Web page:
Kelly Mine is a Devon iron mine situated on the eastern flank of Dartmoor near Lustleigh. The mine worked deposits of micaceous iron oxide, also known as MIO, micaceous haematite or ‘shiny ore’, which is a flaky form of iron oxide, Fe2O3. Kelly Mine is one of some ten mines and two or three trials, within the triangle formed by the towns of Bovey Tracey and Moretonhampstead and the village of Hennock, which worked similar deposits. A map of mines in the area can be found here.
The ore has no value for the production of iron but among other uses was found to make very effective corrosion-resistant paint. Fuelled by the increased demand for protection of the new steel structures of the industrial age, some Devon micaceous haematite mines survived well into the twentieth century. The paint is still widely produced from ore mined in other countries.
Kelly Mine, although a relatively small mine, is of great significance today as an industrial heritage site. When the mine finally closed in 1951, the company then running the operation was in debt to the land owner for rent and for royalties on the ore extracted. In lieu of payment the company left the machinery on the site. More than thirty years later in 1984, the owner agreed to lease the site to a group of mining enthusiasts.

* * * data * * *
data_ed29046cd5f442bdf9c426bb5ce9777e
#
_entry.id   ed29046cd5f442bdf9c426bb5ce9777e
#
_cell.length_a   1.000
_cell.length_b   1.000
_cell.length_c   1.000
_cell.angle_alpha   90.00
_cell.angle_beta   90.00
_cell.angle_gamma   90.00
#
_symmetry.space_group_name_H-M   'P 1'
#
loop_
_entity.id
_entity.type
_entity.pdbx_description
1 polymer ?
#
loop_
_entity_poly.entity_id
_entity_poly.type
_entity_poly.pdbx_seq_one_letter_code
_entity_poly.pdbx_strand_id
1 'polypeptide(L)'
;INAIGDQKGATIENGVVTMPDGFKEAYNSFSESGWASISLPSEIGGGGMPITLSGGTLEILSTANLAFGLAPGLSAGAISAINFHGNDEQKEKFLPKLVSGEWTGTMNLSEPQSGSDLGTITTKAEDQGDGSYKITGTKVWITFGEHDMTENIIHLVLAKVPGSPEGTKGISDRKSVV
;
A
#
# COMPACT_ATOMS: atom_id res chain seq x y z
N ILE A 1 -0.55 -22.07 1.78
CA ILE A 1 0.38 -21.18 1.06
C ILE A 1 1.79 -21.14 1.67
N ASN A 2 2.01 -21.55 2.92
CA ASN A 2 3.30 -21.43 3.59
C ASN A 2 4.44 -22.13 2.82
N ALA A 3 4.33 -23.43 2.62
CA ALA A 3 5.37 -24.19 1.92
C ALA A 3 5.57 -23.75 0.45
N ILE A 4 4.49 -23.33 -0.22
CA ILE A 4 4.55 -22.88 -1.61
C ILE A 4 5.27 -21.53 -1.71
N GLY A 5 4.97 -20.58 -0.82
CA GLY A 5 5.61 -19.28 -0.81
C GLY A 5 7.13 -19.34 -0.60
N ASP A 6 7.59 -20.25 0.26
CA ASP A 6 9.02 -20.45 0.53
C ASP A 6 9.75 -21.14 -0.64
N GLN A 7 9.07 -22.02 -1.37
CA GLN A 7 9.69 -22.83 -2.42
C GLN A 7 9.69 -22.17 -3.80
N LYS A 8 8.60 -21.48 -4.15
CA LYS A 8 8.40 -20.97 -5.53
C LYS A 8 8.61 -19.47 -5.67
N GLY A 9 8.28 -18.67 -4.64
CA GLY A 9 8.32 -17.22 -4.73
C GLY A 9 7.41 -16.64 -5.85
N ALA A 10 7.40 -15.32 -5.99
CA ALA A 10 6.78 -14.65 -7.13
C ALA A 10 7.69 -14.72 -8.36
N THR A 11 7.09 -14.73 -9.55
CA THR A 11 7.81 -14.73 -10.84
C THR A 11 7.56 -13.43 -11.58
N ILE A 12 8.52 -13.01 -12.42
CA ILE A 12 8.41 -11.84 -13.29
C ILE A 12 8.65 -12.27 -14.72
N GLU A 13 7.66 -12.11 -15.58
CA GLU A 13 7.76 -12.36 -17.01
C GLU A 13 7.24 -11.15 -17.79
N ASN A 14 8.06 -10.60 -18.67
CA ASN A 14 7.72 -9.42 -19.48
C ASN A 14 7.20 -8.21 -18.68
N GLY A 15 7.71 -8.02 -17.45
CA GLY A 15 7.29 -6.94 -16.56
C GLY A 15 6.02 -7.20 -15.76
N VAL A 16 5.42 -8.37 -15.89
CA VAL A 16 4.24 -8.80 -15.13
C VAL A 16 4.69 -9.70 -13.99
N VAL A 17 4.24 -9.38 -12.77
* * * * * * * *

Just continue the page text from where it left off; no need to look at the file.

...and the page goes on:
Kelly Mine Preservation Society (KMPS) is restoring and preserving this time capsule for future generations; the mine has been refurbished and the machinery and processing plant restored to working order.
Visitors to the site can trace the whole process from mining the ore, via the adit and shaft, to the dispatch of the final product from the drying shed. The ore washing, jigging and stamping equipment is operational as is the other machinery in the mill. The settling tanks, waterwheels and the mine tramway, with its wagons and haulage winch, add atmosphere. There is a small museum, the miner’s dry and a display of artifacts from other mines in the area.
Admission free, donations welcome.